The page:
Former Microsoft Chief Operating Officer Bob Herbold says success creates nine dangerous traps for companies around the world today.
Many companies “think they have found the secret that will lead to everlasting success. Little do they know that by turning their previously successful practices into legacy practices that they follow continually, they’re putting themselves in a very disadvantageous position,” Herbold says.
In his new book “Seduced by Success; How the Best Companies Survive the 9 Traps of Winning,” Herbold thoroughly examines 44 companies from around the world to illustrate the traps.
'You have to constantly move, evolve, improve and innovate'
He cites Eastman Kodak Co, which was so tied to the film and photo printing business that it missed the digital camera revolution, and more recently Dell Inc, which ruled the PC business for years, but underestimated competition from new and revitalized rivals.
“It’s driven by the lack of urgency. The thinking is that because we’re successful, what’s the problem? We’re proud of what we do. That kind of thinking leads to the various traps,” he said. “You have to continually move, evolve, improve and innovate on an ongoing basis.”
To illustrate his thesis, Herbold cites the two biggest automakers, General Motors Corp and Toyota Motor Corp. He points out that their global market shares have gone in opposite directions over the past 30 years.
“There’s one fundamental difference and that is that the folks at Toyota are very, very paranoid about the future and constantly asking the question of how they can improve,” Herbold says. To underscore his point, recent data show that in the first quarter of 2007, Toyota passed General Motors as the biggest auto company in the world.
Herbold contrasts consumer electronics companies Sony Corp and Samsung Electronics. He says Sony should have blossomed in the past 10 years and should have invented the iPod. It had all the components of success going into the digital/internet/MP3 age after it dominated the portable music market with the “Walkman” tape and CD player.
Beware of silos
Sony had software skills, deep consumer electronics expertise, and an entire music division under its umbrella. It should have been a leader in the MP3 market, but different parts of the company didn’t communicate, he says. Each of those skill areas was in a separate silo designed to succeed as a stand-alone business.
“They had all the capabilities, but the organizational structure was such that those silos could never work together,” he says.
Samsung was structured very differently. It started by emulating Sony, but the company also created a unit it calls the “value improvement programme” which is designed to bring together all the resources of the company to capitalise quickly on innovations.
“They’re totally focused on improvement, improvement, improvement,” he says. “The idea is to generate new innovations that can very quickly get into the marketplace. Their value improvement programme represents a very effective way to get the jump on a brand new category.”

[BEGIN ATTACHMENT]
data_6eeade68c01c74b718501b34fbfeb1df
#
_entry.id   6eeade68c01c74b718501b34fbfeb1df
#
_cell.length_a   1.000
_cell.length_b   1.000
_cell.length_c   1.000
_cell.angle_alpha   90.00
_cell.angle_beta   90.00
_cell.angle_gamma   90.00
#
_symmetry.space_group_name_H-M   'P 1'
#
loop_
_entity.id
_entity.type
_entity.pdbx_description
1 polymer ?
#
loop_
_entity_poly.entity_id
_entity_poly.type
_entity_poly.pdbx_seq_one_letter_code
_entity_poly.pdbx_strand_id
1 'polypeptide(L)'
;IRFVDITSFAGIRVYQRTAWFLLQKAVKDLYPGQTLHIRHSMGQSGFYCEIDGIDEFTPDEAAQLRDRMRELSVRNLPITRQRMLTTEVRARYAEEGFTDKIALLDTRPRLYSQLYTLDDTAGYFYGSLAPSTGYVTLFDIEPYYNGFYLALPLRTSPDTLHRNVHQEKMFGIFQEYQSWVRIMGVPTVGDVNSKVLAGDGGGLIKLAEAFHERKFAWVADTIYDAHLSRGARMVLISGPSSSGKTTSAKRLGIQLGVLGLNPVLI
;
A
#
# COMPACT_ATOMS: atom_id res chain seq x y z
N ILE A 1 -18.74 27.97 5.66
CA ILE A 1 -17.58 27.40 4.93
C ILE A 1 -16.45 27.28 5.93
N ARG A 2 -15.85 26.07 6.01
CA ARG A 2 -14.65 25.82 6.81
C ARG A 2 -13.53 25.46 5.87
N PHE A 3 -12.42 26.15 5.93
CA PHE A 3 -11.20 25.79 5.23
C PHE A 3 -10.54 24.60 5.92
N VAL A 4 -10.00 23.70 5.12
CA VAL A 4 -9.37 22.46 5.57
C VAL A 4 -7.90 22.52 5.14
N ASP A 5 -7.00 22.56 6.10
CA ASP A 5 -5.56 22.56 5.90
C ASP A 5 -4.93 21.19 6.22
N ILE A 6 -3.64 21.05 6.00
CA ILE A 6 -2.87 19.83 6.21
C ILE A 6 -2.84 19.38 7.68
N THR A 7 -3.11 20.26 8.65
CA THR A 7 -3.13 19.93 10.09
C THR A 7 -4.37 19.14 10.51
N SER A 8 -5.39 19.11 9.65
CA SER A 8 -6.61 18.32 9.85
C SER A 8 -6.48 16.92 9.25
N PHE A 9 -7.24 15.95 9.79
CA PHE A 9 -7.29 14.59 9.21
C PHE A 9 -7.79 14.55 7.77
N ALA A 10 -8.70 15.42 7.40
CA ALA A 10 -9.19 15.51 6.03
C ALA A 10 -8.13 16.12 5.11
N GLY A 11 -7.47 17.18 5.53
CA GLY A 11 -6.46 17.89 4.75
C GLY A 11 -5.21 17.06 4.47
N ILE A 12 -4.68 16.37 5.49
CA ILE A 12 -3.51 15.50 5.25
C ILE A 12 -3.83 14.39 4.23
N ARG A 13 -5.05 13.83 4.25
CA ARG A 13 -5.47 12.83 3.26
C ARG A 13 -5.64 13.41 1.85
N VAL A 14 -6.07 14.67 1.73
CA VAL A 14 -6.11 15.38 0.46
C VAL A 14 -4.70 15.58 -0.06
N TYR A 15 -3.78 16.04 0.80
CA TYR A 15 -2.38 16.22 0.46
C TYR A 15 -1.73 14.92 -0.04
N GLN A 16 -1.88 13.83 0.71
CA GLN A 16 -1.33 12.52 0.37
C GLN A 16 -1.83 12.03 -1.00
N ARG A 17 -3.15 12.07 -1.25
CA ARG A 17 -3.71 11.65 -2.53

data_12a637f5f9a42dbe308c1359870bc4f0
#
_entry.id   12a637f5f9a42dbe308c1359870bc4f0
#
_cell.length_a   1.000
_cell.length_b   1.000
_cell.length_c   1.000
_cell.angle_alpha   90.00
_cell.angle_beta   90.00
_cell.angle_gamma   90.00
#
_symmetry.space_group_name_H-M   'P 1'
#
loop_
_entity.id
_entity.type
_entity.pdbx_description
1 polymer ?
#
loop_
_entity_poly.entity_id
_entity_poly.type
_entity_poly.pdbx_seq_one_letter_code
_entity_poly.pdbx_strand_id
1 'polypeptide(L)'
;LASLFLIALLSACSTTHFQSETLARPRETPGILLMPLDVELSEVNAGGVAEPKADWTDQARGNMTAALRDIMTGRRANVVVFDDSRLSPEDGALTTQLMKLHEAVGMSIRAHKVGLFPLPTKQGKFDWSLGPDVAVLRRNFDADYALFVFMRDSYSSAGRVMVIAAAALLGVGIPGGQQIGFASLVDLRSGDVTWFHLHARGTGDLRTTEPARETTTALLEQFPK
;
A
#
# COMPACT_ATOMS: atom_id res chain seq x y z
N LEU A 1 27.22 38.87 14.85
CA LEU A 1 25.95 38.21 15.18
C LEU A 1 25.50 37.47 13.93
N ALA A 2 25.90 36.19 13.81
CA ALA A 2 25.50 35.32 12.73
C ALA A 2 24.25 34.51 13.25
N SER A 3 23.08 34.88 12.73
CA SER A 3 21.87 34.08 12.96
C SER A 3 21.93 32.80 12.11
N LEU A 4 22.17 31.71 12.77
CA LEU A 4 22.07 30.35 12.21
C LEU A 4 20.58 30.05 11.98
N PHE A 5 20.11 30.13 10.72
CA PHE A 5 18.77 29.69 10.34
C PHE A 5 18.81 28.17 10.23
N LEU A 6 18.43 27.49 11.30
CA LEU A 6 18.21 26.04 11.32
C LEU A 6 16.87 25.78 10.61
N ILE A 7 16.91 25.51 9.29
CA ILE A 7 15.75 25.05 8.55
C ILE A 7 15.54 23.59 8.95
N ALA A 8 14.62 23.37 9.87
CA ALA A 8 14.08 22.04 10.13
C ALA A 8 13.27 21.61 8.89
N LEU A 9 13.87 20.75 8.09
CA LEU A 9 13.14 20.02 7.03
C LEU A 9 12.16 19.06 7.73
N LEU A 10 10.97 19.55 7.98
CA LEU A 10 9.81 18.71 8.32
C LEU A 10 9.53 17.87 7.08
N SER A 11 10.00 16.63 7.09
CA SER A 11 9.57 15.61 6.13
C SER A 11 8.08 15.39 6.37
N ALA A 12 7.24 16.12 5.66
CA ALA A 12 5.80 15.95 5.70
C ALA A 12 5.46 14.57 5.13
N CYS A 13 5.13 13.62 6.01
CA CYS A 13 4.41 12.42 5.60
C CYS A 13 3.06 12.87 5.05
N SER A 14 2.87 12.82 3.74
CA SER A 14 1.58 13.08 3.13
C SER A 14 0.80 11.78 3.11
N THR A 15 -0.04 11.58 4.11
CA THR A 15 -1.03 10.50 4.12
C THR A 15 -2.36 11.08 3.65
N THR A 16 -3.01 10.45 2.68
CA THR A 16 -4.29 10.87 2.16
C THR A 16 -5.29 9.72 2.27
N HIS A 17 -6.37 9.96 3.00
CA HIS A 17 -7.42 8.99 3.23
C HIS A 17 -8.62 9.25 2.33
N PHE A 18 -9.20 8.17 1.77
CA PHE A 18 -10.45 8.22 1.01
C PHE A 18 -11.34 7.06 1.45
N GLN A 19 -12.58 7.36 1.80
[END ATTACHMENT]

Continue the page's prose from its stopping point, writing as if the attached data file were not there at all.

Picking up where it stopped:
In his seven years as COO of Microsoft, Herbold watched a small, innovative competitor thrive, then shrivel and then reinvent itself and thrive again. That company is Apple Inc.
'If you think you've got it all figured out, watch out'
“The important lesson from Apple is that you’re never done. Just as soon as you have it all figured out, or that you think you have it all figured out, watch out. Because there’s some bright idea out there that’s going to take your business away and that’s the mentality that you have to keep,” he says. “It’s all about continually getting yourself ahead of the marketplace.”
In our rapidly changing world, where people are always looking for the next big thing, Herbold warns that your branding can become boring and your products can become inferior to competition. Also, companies need to do a much better job of communicating to employees their plan for progress.
IBM Corp, for example, had lost its way in the early 1990s, in part because executives constantly speculated about future directions in the press, but never adopted a firm plan, and employees were totally confused. When Lou Gerstner arrived on the scene as chief executive, he immediately got the company focused on one key mission and communicated it clearly to managers and employees.
Too often companies rely on “trickle-down” communications, with middle managers relaying their own take on corporate goals. Executives at the highest levels need to be asking: “What’s the best way for us to communicate to the employees so that it is absolutely clear to all employees what the objective is?” says Herbold.
Does your company's business model make it vulnerable?
Managers need to ask themselves other key questions too. Herbold says they need to know whether their business model makes the company vulnerable.
He stresses that you need to be constantly asking “What new and exciting things are we doing? How can we improve over the next 3-6 months? What are the bright ideas to make this place run better?” he says.
Herbold spent 26 years at Procter & Gamble Co before joining Microsoft. He says P&G has some terrific practices in place that continuously seek out and find unmet consumer needs and those practices have sustained their growth. “P&G has always been focused on satisfying consumers and that focus has enabled them to avoid the problems of pride and loss of sense of urgency.”
He believes Microsoft faces challenges as the world moves towards software as a service delivered online, but he says the company has constantly adapted and changed over time as technology has evolved.
The goal, he says, is for managers to “keep their eyes wide open for the success-induced traps, and be willing to acknowledge that you’re never done. You have to constantly tackle the future.”